Israel is  committed to establishing forests as part of its sustainable land- management policy in order to combat desertification as well as restore, develop and manage its natural resources. Since the inception of the Keren Kayemet (JNF) in 1901, approximately 260 million trees have been planted. Israel is one of the few countries in the world to have  more trees now than it had a century ago. Originally synonymous with pine trees,  Israel’s forests these days are varied, and provide ecosystems to a broad range of plants and animals, and also serve as wonderful recreation areas.

Rejuvenating Burnt Forests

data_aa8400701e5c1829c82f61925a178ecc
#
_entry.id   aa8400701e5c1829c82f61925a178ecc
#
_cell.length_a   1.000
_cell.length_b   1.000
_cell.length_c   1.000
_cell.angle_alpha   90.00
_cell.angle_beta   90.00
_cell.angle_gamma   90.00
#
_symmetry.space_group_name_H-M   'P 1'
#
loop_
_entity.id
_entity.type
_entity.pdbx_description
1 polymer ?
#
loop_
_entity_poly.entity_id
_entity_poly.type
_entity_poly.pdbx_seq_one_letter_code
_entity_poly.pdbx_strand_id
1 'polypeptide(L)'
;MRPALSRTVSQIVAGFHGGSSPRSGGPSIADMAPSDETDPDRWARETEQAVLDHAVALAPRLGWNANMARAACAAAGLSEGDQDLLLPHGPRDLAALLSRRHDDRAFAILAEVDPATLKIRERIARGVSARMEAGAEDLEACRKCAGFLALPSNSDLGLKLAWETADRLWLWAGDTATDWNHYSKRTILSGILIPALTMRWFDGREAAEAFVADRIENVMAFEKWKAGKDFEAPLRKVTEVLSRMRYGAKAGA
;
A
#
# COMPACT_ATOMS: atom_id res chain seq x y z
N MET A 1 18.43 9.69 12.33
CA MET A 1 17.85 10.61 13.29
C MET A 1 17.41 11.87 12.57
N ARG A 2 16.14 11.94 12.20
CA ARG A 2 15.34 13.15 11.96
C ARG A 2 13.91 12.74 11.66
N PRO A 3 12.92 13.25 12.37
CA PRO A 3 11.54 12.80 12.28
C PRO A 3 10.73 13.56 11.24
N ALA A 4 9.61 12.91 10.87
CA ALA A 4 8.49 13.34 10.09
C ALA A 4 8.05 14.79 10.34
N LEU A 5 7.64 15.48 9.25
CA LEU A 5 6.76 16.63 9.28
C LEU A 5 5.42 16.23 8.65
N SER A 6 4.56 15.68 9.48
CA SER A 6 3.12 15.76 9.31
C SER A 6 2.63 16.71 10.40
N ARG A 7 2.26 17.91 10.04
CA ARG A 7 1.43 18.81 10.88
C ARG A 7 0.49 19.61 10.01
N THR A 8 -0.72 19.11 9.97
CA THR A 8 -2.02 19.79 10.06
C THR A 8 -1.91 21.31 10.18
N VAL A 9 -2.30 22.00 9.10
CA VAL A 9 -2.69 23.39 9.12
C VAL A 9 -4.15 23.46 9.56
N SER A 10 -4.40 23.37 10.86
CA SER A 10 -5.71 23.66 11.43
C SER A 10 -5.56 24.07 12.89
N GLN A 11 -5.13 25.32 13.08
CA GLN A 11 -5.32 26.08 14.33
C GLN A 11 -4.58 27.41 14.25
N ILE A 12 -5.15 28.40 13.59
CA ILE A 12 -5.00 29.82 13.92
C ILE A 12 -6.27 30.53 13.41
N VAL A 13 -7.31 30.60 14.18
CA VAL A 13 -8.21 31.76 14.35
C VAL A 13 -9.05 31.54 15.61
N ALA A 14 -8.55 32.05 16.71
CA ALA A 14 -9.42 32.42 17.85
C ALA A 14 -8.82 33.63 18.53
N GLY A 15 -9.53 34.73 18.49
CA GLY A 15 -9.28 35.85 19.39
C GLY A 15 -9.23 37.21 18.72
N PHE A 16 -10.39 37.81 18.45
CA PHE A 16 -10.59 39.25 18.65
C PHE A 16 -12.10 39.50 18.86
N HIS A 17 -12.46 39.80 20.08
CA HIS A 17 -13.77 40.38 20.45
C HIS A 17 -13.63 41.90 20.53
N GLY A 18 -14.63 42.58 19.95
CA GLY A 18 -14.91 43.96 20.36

In Israel, forest fires happen as a result of the wildfires, arson and also missiles from neighbouring regions. These affect the local vegetation and the forest’s wildlife. A forest can take thirty years to regenerate. The  KKL-JNF rehabilitates burnt forests by removing the dead trees, encouraging natural regeneration, monitoring the progress of the new sprouts, as well as growing alternative species that are more resilient to wildfires. Amongst its preventative measures  the KKL-JNF educates Israeli youth about  forests, encourages community activities in the forests, and  installs firebreaks and water points.